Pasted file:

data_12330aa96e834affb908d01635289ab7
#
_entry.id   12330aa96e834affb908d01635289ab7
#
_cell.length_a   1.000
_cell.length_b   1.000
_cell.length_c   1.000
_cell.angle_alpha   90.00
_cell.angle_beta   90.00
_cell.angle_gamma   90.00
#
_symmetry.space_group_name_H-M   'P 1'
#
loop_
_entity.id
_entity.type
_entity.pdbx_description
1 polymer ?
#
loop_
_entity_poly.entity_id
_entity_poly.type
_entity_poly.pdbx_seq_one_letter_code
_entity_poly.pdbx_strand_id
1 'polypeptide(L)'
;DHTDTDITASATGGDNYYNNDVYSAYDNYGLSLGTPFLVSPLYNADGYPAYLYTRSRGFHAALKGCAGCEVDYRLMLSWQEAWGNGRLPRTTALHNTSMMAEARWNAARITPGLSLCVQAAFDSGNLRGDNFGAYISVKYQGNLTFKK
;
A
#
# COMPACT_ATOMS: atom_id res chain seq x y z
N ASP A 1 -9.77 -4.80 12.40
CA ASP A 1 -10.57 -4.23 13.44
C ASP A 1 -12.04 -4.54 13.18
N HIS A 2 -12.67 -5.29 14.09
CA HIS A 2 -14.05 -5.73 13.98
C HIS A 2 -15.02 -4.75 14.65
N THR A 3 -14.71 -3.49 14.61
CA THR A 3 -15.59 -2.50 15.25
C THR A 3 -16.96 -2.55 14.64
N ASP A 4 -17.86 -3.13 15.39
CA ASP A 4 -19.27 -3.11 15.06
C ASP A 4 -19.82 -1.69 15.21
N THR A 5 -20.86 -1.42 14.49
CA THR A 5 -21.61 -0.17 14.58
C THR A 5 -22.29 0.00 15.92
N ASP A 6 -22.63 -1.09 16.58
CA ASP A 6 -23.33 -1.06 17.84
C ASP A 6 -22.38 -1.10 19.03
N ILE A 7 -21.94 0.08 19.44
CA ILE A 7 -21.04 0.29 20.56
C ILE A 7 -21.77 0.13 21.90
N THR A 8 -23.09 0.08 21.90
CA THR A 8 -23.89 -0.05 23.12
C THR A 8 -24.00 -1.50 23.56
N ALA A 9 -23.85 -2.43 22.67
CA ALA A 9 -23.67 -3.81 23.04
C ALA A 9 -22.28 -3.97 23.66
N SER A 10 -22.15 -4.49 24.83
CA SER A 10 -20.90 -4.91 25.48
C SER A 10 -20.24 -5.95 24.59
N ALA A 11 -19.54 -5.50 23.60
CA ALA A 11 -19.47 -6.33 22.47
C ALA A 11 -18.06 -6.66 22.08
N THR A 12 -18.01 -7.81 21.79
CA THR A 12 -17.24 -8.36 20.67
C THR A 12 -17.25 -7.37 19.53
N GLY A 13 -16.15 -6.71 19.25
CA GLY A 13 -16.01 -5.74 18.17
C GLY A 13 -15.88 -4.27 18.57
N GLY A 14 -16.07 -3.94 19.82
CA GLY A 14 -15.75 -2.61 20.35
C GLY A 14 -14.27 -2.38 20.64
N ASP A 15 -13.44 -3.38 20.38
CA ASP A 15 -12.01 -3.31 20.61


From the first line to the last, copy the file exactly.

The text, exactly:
data_12330aa96e834affb908d01635289ab7
#
_entry.id   12330aa96e834affb908d01635289ab7
#
_cell.length_a   1.000
_cell.length_b   1.000
_cell.length_c   1.000
_cell.angle_alpha   90.00
_cell.angle_beta   90.00
_cell.angle_gamma   90.00
#
_symmetry.space_group_name_H-M   'P 1'
#
loop_
_entity.id
_entity.type
_entity.pdbx_description
1 polymer ?
#
loop_
_entity_poly.entity_id
_entity_poly.type
_entity_poly.pdbx_seq_one_letter_code
_entity_poly.pdbx_strand_id
1 'polypeptide(L)'
;DHTDTDITASATGGDNYYNNDVYSAYDNYGLSLGTPFLVSPLYNADGYPAYLYTRSRGFHAALKGCAGCEVDYRLMLSWQEAWGNGRLPRTTALHNTSMMAEARWNAARITPGLSLCVQAAFDSGNLRGDNFGAYISVKYQGNLTFKK
;
A
#
# COMPACT_ATOMS: atom_id res chain seq x y z
N ASP A 1 -9.77 -4.80 12.40
CA ASP A 1 -10.57 -4.23 13.44
C ASP A 1 -12.04 -4.54 13.18
N HIS A 2 -12.67 -5.29 14.09
CA HIS A 2 -14.05 -5.73 13.98
C HIS A 2 -15.02 -4.75 14.65
N THR A 3 -14.71 -3.49 14.61
CA THR A 3 -15.59 -2.50 15.25
C THR A 3 -16.96 -2.55 14.64
N ASP A 4 -17.86 -3.13 15.39
CA ASP A 4 -19.27 -3.11 15.06
C ASP A 4 -19.82 -1.69 15.21
N THR A 5 -20.86 -1.42 14.49
CA THR A 5 -21.61 -0.17 14.58
C THR A 5 -22.29 0.00 15.92
N ASP A 6 -22.63 -1.09 16.58
CA ASP A 6 -23.33 -1.06 17.84
C ASP A 6 -22.38 -1.10 19.03
N ILE A 7 -21.94 0.08 19.44
CA ILE A 7 -21.04 0.29 20.56
C ILE A 7 -21.77 0.13 21.90
N THR A 8 -23.09 0.08 21.90
CA THR A 8 -23.89 -0.05 23.12
C THR A 8 -24.00 -1.50 23.56
N ALA A 9 -23.85 -2.43 22.67
CA ALA A 9 -23.67 -3.81 23.04
C ALA A 9 -22.28 -3.97 23.66
N SER A 10 -22.15 -4.49 24.83
CA SER A 10 -20.90 -4.91 25.48
C SER A 10 -20.24 -5.95 24.59
N ALA A 11 -19.54 -5.50 23.60
CA ALA A 11 -19.47 -6.33 22.47
C ALA A 11 -18.06 -6.66 22.08
N THR A 12 -18.01 -7.81 21.79
CA THR A 12 -17.24 -8.36 20.67
C THR A 12 -17.25 -7.37 19.53
N GLY A 13 -16.15 -6.71 19.25
CA GLY A 13 -16.01 -5.74 18.17
C GLY A 13 -15.88 -4.27 18.57
N GLY A 14 -16.07 -3.94 19.82
CA GLY A 14 -15.75 -2.61 20.35
C GLY A 14 -14.27 -2.38 20.64
N ASP A 15 -13.44 -3.38 20.38
CA ASP A 15 -12.01 -3.31 20.61